What is blockchain technology?
Blockchain technology is something that you may have heard about but not fully understood. Fortunately, a bit like the internet, it is not necessary that you understand how it works in order to use it. However, this revolutionary technology is still in its infancy and to fully appreciate its genius, and to respect its huge potential, it helps to get to grips with some of the basics. Due to the complexity of this subject, there is far too much information to cover in one blog, so if you find yourself asking more questions at the end, than you started with, this is to be expected. Let me simply introduce you to the blockchain.
Traditionally a database is a collection of information, often stored on servers and owned by one company. A blockchain is a database, but it is usually shared across a network of computers with no central owner. Data stored on the blockchain could be anything from a ledger of transactions, a physical or digital asset, personal identifiable information, tracking information, certificates or contracts.
Records or files are bundled together into blocks which have a certain amount of storage capacity. When a block is filled with data, it is linked to the previously filled block forming a chain of data, or a block chain.
One of the largest, longest running blockchain databases is a ledger of transactions of the cryptocurrency, Bitcoin which has been going since 2009. Like most, but not all blockchains, the computers and groups of computers that hold copies of this blockchain are in different geographic locations and operated by different people. The different computers hosting the blockchain are called nodes and this allows the decentralisation of the network. This is often called a distributed ledger.
Each block is replicated across every node that uses the network, which creates a secure and transparent distribution, unlimited back-ups and a record of data that is tamper-proof.
When a record has been made and is ready to be added to a block, the computers in the network (nodes) check the details of the record to make sure it is valid and consistent. This consensus system is a good way to solve the ‘double-spend’ problem of a digital currency and is one reason why Bitcoin has been a robust cryptocurrency to date.
Using mathematical formulae to secure the chain
Each block contains a code called a hash which is like a digital signature. This is created by a mathematical algorithm that takes any input string (the data being stored) and turns it into a distinct output string of a fixed digital length. A block’s data will also contain the hash of the previous block in the chain, therefore locking the blocks together in the order they were added. Whether the size of the original file was large or small, a hash function will always generate a code of the same length and any change to the original input will generate a new hash. For example, if a hacker tried to change just one digit or delete one comma from the record, it would completely change the hash, and this would no longer match the hash of the next block. The hash for the tampered data would need to be recalculated which would break the connection to the next block. Recalculating every hash in the chain is prohibitively energy intensive, and would need to accepted across all the nodes as the new truth.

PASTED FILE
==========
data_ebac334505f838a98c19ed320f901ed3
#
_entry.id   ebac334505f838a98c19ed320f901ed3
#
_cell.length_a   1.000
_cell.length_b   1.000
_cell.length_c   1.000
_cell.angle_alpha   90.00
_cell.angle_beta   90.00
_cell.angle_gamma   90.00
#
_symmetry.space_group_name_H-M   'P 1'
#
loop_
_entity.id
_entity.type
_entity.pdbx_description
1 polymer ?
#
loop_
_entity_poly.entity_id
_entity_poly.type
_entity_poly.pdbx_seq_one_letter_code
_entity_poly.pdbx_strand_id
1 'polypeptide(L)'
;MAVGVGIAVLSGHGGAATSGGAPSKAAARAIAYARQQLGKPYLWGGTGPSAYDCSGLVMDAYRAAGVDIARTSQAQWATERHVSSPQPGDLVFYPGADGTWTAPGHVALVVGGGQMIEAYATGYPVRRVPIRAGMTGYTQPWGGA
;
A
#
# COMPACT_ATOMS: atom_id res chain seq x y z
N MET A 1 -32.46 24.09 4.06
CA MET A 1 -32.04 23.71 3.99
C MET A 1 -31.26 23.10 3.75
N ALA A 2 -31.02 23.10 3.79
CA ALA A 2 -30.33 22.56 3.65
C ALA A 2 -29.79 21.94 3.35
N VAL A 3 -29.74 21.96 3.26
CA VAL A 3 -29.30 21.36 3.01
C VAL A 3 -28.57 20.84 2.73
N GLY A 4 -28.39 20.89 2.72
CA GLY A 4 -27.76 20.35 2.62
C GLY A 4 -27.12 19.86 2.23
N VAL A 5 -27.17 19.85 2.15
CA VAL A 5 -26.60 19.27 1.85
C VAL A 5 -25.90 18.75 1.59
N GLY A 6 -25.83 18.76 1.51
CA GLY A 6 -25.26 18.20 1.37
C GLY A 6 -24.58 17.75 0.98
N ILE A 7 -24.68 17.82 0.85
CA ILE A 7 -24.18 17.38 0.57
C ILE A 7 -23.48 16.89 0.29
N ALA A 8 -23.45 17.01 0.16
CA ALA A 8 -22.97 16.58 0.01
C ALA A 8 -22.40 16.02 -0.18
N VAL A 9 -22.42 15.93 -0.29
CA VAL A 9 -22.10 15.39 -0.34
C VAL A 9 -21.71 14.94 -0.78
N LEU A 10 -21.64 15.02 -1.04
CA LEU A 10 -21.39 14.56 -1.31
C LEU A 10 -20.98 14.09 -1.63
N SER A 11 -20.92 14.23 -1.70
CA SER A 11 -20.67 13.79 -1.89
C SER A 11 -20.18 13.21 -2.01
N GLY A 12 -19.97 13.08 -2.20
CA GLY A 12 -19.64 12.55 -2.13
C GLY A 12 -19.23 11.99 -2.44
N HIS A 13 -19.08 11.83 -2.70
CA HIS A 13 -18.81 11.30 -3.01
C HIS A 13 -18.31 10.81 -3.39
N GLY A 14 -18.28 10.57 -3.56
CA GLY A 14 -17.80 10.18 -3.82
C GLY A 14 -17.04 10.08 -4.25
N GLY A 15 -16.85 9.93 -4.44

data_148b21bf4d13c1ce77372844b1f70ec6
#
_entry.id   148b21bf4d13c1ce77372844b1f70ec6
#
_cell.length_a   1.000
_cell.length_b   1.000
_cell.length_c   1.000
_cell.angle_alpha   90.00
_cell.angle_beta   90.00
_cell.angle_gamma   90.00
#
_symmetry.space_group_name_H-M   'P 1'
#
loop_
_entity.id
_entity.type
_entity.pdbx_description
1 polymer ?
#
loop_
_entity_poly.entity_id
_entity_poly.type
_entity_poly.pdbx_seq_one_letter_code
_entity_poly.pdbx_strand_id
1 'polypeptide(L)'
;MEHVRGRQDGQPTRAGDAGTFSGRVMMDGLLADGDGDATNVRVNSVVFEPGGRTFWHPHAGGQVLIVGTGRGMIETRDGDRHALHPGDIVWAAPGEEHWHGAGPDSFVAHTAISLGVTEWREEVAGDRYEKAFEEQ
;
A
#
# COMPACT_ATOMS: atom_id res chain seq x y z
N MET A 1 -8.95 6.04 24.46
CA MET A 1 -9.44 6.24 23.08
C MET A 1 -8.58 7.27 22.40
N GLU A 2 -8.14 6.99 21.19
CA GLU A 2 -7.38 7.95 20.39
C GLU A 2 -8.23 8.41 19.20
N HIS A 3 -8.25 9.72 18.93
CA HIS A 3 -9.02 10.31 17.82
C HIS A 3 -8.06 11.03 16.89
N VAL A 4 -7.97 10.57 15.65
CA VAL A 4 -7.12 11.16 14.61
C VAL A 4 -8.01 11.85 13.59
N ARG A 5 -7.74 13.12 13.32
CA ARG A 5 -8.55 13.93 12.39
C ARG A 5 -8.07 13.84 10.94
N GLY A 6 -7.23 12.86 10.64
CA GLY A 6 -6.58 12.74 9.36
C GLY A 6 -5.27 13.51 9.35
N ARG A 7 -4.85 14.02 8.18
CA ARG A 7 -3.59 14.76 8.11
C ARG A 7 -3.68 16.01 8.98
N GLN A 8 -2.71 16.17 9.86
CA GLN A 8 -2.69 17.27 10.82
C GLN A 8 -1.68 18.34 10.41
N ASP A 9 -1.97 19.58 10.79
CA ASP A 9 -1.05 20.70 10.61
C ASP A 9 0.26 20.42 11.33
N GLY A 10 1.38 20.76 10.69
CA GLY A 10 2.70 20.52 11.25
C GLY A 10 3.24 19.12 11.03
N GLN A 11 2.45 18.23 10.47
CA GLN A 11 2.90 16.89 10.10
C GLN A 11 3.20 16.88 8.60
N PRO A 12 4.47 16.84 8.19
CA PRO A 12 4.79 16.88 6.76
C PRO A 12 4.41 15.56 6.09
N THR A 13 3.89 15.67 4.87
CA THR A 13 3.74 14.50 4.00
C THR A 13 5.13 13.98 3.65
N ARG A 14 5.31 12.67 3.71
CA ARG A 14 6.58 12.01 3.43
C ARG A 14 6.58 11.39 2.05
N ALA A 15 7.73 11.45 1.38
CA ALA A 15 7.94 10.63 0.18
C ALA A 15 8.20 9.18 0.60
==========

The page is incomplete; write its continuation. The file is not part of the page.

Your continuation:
Blockchains such as the Bitcoin blockchain are open to everyone and members are anonymous, so it is impossible to work out who can be trusted. To resolve the issue of trust in such an open network, the blockchain sets mathematical puzzles for the computers that seek to join and add records to the chain to solve. In such cases, a block will only be accepted on the blockchain if its hash meets certain criteria, for example, if its digital signature starts with seven consecutive 0s.
Because the transaction data and metadata need to stay the way they are, a small specific piece of data known as a ‘nonce’ is added to every block and has no purpose except for being appended in order to find a suitable hash that solves the puzzle. Nodes wishing to add a block to the chain thus demonstrate that they have done ‘work’ by solving this increasingly difficult computational puzzle. This is called ‘proof of work’, and is achieved by an activity called mining.
Miners use very powerful computer processors to try as many random ‘nonces’ as fast as possible until they find a nonce that, together with the rest of the block data, leads to the hash output that solves the mathematical puzzle (for example, a hash that starts with seven consecutive zeros). This is essentially guess work; a brute force process that uses a lot of computational power, and therefore a lot of electrical energy which in turn costs the miner real money.
Any user on a blockchain network can participate in this process by downloading and starting the mining software for that specific blockchain. As a reward for solving the complicated maths problems or ‘proof of work’, miners are rewarded with cryptocurrency. Although some people use their computers to mine in addition to other uses, eg. gaming, many computer systems known as, ‘mining rigs’ are set up for the sole purpose of mining and operate as businesses. This is especially so in the case of Bitcoin because the mathematical puzzle has become much harder and needs dedicated computer resources to race to find the solution to win the reward. At the time of writing the hash has 19 leading zeros!